International Team of Researchers Details Genetic Cause of Immune Dysregulatory Disease

Published on

A new immune dysregulatory disease, first identified in a patient at Children’s Hospital of Philadelphia (CHOP), has been deeply characterized as part of a global collaborative effort. While extremely rare, patients with this genetic disorder have been identified as newborns, adolescents and adults, and may experience significant infectious or autoimmune complications, in addition to abnormal T cell counts, but more research will be needed now that this rare disorder has been identified. The findings were published today in the journal Science.

The pre-TCRa (PTCRA) gene was first identified in the 1990s. The gene plays a major role in the early stages of differentiation of T cells in the thymus and is needed for the development of classical alpha beta (ab) T cells. The thymus is a vital organ in T cell differentiation, allowing cells to mature and perform DNA recombination to create their T cell receptors (TCR), which include a and b chains. The TCRb chain is created first, and the gene product of PTCRA allows that chain to be tested for function during development. Initial work focused on mouse models of PTCRA deficiency, with evidence of severely impaired ab T cell development in the thymus and increase in gd T cell development. Prior to discovery of patients with PTCRA deficiency, researchers speculated that a disease involving a loss of function of this gene would be associated with an absence of classical, ab, T cells and a fatal disease if not treated from birth.

One of the study’s co-senior authors is Sarah E. Henrickson, MD, PhD, an attending physician and Assistant Professor in the Division of Allergy and Immunology at CHOP, whose lab is focused on T cell dysfunction in chronic inflammation and rare genetic immune dysregulatory syndromes. She identified the first patient with pre-TCRα deficiency after a newborn screened positive for severe combined immune deficiency (SCID) nearly a decade ago. After uncovering the mutations in PTCRA via whole exome sequencing, she investigated the mechanism of impact in the proband, defined as the first person in a family identified with a genetic condition. After presenting findings at North American and European immune deficiency conferences, researchers from around the world learned about the phenotype of the initial patients with loss of function variants in the PTCRA gene. Since then, Dr. Henrickson has worked with an international group of collaborators that has worked closely as a team to uncover the mechanism of impact across lifespan in PTCRA deficiency and in the mouse model of this disease. The study summarizes the details of 10 patients with PTCRA deficiency. The study also found that 1 in 4,000 people of Middle Eastern or South Asian descent may have a variant in PTCRA that partially reduces protein function and increases the risk of autoimmunity.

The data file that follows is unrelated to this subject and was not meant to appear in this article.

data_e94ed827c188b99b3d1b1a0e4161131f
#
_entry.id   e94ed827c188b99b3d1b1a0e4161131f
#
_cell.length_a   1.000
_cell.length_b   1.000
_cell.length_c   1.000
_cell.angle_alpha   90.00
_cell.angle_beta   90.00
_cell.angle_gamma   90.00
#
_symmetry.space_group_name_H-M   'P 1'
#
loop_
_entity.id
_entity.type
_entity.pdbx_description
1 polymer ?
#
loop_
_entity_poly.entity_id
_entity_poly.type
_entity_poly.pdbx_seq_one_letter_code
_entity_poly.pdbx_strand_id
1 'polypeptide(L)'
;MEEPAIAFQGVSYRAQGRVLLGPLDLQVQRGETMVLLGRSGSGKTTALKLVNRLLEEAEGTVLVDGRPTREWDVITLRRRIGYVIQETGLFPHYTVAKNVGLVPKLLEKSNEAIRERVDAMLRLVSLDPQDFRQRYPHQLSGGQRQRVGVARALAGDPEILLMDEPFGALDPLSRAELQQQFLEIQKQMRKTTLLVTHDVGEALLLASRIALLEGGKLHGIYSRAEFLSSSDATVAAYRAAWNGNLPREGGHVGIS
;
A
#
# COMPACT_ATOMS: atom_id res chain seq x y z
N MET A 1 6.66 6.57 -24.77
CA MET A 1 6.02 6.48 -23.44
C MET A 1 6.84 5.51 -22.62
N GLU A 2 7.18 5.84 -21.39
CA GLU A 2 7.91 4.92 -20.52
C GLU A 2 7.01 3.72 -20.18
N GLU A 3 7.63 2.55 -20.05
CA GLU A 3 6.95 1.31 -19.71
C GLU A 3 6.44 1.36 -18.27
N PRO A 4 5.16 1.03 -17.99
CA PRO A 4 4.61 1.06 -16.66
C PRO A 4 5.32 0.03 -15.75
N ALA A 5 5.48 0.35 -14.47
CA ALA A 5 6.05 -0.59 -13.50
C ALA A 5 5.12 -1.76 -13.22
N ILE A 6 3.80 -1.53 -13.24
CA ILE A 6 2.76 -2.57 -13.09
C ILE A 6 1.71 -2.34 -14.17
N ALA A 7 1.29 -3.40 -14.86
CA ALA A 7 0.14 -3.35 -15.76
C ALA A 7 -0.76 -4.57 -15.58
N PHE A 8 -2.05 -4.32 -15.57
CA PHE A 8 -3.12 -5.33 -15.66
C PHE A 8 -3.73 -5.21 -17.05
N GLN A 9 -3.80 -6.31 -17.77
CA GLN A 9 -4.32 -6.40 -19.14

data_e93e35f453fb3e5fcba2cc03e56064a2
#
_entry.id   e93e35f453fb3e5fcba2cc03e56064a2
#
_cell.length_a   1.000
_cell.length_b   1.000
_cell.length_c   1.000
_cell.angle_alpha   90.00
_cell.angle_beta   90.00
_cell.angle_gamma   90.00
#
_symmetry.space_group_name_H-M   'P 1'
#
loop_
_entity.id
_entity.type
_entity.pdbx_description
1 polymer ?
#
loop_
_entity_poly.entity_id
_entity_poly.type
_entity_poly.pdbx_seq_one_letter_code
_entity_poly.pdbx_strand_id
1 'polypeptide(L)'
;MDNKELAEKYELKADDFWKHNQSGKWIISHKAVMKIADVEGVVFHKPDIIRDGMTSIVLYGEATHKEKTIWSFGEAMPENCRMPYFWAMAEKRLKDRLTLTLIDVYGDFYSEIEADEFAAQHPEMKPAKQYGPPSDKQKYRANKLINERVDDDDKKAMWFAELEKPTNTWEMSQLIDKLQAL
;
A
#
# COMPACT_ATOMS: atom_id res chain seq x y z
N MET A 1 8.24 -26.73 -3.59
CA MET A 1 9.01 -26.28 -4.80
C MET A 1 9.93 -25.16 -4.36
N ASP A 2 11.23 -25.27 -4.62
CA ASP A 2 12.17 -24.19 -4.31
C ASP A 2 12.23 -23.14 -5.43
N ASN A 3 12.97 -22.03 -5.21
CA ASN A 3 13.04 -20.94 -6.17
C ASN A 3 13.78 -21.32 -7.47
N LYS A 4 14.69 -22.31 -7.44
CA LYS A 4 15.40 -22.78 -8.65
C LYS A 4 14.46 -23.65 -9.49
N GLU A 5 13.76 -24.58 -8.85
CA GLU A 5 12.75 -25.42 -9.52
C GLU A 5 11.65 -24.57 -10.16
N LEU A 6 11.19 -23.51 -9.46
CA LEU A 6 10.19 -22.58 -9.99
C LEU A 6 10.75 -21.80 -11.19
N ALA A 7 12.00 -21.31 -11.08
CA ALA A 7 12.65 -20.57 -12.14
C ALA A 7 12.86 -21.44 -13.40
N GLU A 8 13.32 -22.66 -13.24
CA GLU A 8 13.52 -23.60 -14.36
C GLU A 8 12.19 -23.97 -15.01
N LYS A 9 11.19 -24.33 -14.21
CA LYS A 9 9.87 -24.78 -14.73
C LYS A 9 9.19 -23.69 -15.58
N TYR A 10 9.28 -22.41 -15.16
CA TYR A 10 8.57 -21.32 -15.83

Henrickson said that while this study offers reassurance that many patients diagnosed with PTCRA deficiency as newborns do not encounter serious infectious or autoimmune symptoms in early childhood, though T cell counts may be abnormal especially at birth and in early life, it did find that a subset of adult patients with PTCRA deficiency have severe infections and autoimmunity.  She also notes that this study highlights the tremendous power of international collaboration in rare disease research.

“This study characterized the different ways PTCRA deficiency may appear in patients, including a group of patients with reduced but not absent function of PTCRA who were more likely to develop autoimmune diseases that may be related to dysfunction of the PTCRA gene,” Henrickson said. “We need to follow our pediatric patients closely to properly study how this condition evolves as they transition into adulthood and the additional steps they may need to take to remain healthy.”

Other study co-authors from CHOP include Judith R. Kelsen, MD, and Soma Jyonouchi, MD.

Read more about the study here.

Next Steps